“Downes v. Bidwell, the most prominent of the Insular Cases, was delivered by Justice Henry Billings Brown, the author of Plessy v. Ferguson’s doctrine of “separate but equal”, who wrote that America’s newly acquired overseas territories were “inhabited by alien races, differing from us in religion, customs, … and modes of thought”, making it impossible to govern “according to Anglo-Saxon principles.”
“Justice Edward White, who in a separate 3-Justice plurality developed the territorial incorporation doctrine in Downes, expressed concerns over the “evils” of admitting “millions of inhabitants” of “unknown islands, peopled with an uncivilized race”, who he believed would be “absolutely unfit” for citizenship.”
“Justice Harlan, who penned the lone dissent to Plessy v. Ferguson, also wrote a series of powerful dissents to the Insular Cases, declaring in Downes that “[t]he idea that this country may acquire territories anywhere upon the earth, by conquest or treaty, and hold them as mere colonies or provinces—the people inhabiting them to enjoy only such rights as Congress chooses to accord to them—is wholly inconsistent with the spirit and genius, as well as with the words, of the Constitution.”
“Judge Juan Torruella, who served on the United States Court of Appeals for the First Circuit from 1984 until his death in 2020, labeled the territorial incorporation doctrine a “doctrine of separate and unequal”, writing that “the Insular Cases represent classic Plessy v. Ferguson legal doctrine and thought that should be eradicated from present-day constitutional reasoning” because they run contrary to “the most basic precept for which this nation stands: the equality before the law of all its citizens.”
“The Insular Cases are relics of the racial views of an earlier era that have no place in our Nation today.”
Constitutional Law Professor Sanford Levinson has called the Insular Cases “central documents in the history of American racism.”
Puerto Rico statehood is about more than adding a star to the flag, it speaks to the heart of American democracy about equal rights for all.
Nothing in Taiwan brings into focus the fact that the island is under the control of an exiled Chinese regime more than the many statues of dictator Chiang Kai-shek which litter the landscape. Hundreds of statues of Chiang still disgrace public spaces throughout Taiwan. Officials of the Republic of China in-exile from President Tsai Ing-wen on down have been slow to remove the Chinese hero worship statues despite the atrocities Chiang ordered against innocent Formosans after his installation by the United States after World War II.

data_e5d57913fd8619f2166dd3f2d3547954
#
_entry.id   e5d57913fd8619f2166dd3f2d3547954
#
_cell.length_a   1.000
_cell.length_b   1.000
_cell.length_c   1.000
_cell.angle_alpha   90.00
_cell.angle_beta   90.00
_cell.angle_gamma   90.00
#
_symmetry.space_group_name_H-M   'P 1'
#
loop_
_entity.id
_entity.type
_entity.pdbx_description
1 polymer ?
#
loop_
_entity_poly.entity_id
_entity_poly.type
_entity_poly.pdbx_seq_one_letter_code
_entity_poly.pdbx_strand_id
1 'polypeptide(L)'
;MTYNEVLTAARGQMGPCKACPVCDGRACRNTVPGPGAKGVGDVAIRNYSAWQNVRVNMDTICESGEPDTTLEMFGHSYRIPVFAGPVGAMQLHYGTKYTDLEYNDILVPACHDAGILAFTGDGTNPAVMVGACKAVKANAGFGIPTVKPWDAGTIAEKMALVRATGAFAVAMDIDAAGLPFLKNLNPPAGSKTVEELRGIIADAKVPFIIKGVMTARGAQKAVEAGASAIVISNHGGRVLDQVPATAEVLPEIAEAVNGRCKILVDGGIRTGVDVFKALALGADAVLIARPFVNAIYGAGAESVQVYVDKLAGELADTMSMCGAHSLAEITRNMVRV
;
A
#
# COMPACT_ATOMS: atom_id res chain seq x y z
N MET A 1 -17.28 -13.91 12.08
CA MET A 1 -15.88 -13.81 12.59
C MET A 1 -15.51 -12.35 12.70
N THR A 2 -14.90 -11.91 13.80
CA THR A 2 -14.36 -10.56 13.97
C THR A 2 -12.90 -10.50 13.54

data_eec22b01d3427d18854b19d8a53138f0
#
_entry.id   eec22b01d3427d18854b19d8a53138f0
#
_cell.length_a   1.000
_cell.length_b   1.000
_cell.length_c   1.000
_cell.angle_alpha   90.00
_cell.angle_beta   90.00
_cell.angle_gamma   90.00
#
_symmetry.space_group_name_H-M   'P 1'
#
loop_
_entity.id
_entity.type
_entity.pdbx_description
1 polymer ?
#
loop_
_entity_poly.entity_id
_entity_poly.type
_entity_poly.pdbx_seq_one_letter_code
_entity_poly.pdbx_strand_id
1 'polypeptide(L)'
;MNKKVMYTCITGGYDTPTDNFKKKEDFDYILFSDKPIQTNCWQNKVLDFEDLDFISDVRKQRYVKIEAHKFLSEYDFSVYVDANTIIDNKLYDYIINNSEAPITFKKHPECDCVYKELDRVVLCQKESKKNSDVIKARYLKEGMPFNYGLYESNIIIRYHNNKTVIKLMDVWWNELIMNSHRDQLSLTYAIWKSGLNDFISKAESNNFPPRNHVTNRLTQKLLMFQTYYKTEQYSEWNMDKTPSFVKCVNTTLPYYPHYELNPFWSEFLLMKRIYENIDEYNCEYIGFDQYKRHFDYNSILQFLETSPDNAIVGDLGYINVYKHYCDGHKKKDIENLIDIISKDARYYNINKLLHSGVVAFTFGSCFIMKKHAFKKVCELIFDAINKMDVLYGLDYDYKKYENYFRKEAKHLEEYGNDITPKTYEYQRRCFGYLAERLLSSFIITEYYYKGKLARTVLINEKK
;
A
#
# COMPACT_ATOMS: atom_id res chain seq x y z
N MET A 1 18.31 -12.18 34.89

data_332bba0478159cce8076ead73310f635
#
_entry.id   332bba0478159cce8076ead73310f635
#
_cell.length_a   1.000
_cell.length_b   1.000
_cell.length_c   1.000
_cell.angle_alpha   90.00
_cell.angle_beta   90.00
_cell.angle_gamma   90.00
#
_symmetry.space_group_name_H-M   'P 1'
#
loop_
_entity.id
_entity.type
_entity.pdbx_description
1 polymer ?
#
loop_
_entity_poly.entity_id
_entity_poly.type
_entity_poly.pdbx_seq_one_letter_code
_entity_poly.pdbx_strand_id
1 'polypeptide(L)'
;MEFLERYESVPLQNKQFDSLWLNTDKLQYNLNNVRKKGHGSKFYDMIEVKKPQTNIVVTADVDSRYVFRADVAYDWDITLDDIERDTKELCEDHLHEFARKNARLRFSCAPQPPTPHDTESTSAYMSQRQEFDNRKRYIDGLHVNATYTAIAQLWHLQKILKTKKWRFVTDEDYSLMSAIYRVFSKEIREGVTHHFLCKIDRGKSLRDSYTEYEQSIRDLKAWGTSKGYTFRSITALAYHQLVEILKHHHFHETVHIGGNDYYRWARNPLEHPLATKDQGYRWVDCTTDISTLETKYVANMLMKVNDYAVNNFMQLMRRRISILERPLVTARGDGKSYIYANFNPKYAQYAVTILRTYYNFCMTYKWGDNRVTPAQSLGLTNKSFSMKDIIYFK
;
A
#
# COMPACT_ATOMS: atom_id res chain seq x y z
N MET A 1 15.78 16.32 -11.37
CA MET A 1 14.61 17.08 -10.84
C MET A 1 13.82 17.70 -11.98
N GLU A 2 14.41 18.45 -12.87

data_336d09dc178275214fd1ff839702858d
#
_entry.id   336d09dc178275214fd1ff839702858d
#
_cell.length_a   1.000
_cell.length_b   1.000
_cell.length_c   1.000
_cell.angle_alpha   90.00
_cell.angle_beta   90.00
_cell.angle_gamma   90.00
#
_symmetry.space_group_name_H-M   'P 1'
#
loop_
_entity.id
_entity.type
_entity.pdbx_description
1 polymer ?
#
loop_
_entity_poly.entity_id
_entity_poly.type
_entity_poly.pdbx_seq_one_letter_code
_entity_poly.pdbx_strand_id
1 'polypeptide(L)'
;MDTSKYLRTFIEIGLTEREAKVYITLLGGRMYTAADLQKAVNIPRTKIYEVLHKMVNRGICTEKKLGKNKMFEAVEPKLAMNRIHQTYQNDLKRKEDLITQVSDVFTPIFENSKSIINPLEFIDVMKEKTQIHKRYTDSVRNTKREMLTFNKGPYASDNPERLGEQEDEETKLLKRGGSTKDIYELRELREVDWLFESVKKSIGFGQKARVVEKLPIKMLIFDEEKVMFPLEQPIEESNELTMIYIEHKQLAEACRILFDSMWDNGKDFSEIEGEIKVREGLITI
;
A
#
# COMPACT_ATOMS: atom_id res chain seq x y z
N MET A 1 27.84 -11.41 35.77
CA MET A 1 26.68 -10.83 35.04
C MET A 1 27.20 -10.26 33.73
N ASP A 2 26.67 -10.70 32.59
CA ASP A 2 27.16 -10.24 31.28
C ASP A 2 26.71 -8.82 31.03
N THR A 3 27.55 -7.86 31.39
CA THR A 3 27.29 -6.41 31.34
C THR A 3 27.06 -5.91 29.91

One patriotic Taiwanese activist, Chen Jun-han, better known as Chilly Chen, has made it a personal crusade to correct the Chinese propaganda icons with non-violent actions. Chilly’s most recent effort was to spray paint a Chiang statue in Taipei with the words “slayer of the century” and “devil murderer.” Chilly was quickly hauled off to a police station but not before he made a public statement explaining covering up authoritarian propaganda messages with black plastic while leaving the statue of Chiang in place was wrong.
Chilly was taken into police custody for “mutilation” of the statue and then transferred to a ROC prosecutor’s office for interrogation where he continued to give them an earful. Chilly was finally released after ten hours in custody after police were able to clean the red paint off the statue base.
The veteran activist is Taipei director of Taiwan National Volunteer Team and has participated or led six non-violent paint balloon assaults and protests at the Chiang Kai-shek Memorial Hall where a giant statue of the dictator is protected by a ROC honor guard. Untold thousands of Formosans were murdered, tortured, and imprisoned under orders from Chiang beginning with the 228 Massacre in 1947 and continuing under the White Terror period during four decades of harsh martial law as Chiang, and later his son Chiang Ching-kuo, tightened their grip on the island following Chiang’s 1949 defeat in the Chinese civil war.
“There are still 94 bronze statues of Chiang Kai-shek in Taipei that Mayor Ko Wen-je refuses to remove. Covering up authoritarian words with an acrylic board does not cover up the fact Chiang was an incredible butcher known worldwide. Covering up words like “national Savior” and other sickening slogans cannot cover from the hearts of the Taiwanese people the evil Chiang has done.”
“Mayor Ko has sprinkled salt into the wounds of 228 victims and families by inviting Ma Ying-jeou to participate in 228 memorial activities. Ko should follow the example of Keelung Mayor Lin Yu-chang to dismantle Chiang statues.”
Chilly’s artistic statements over the years have resulted in multiple arrests and $12,000 NTD in fines which he has not paid. Chilly prefers to save his money for more paint.
Chilly Chen, though passionate in his patriotism, is modest and calls himself a nobody. However, Chilly’s modesty hides the fact that few dare to follow his example and that his determination to speak the truth about Chiang Kai-shek and his government makes Chilly a role model for truth, justice and courage.